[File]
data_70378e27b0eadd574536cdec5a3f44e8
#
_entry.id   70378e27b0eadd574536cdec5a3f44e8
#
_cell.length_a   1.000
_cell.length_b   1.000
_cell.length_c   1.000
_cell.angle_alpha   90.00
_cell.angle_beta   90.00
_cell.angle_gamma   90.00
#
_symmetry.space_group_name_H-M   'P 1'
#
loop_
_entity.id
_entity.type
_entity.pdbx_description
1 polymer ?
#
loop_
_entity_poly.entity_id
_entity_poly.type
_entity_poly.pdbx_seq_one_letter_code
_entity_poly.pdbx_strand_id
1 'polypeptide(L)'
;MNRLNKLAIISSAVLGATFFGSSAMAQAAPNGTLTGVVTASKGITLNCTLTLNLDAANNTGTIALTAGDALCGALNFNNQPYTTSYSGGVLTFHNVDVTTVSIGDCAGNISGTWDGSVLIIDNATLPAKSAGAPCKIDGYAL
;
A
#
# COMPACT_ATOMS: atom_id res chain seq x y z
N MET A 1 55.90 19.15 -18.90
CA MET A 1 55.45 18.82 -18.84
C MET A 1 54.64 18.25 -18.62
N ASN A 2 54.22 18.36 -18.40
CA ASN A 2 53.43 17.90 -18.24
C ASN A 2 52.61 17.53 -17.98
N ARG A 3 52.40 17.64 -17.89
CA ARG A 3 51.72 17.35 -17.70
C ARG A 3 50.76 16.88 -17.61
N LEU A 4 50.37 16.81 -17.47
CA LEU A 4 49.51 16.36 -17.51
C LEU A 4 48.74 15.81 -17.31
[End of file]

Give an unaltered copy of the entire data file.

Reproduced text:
data_70378e27b0eadd574536cdec5a3f44e8
#
_entry.id   70378e27b0eadd574536cdec5a3f44e8
#
_cell.length_a   1.000
_cell.length_b   1.000
_cell.length_c   1.000
_cell.angle_alpha   90.00
_cell.angle_beta   90.00
_cell.angle_gamma   90.00
#
_symmetry.space_group_name_H-M   'P 1'
#
loop_
_entity.id
_entity.type
_entity.pdbx_description
1 polymer ?
#
loop_
_entity_poly.entity_id
_entity_poly.type
_entity_poly.pdbx_seq_one_letter_code
_entity_poly.pdbx_strand_id
1 'polypeptide(L)'
;MNRLNKLAIISSAVLGATFFGSSAMAQAAPNGTLTGVVTASKGITLNCTLTLNLDAANNTGTIALTAGDALCGALNFNNQPYTTSYSGGVLTFHNVDVTTVSIGDCAGNISGTWDGSVLIIDNATLPAKSAGAPCKIDGYAL
;
A
#
# COMPACT_ATOMS: atom_id res chain seq x y z
N MET A 1 55.90 19.15 -18.90
CA MET A 1 55.45 18.82 -18.84
C MET A 1 54.64 18.25 -18.62
N ASN A 2 54.22 18.36 -18.40
CA ASN A 2 53.43 17.90 -18.24
C ASN A 2 52.61 17.53 -17.98
N ARG A 3 52.40 17.64 -17.89
CA ARG A 3 51.72 17.35 -17.70
C ARG A 3 50.76 16.88 -17.61
N LEU A 4 50.37 16.81 -17.47
CA LEU A 4 49.51 16.36 -17.51
C LEU A 4 48.74 15.81 -17.31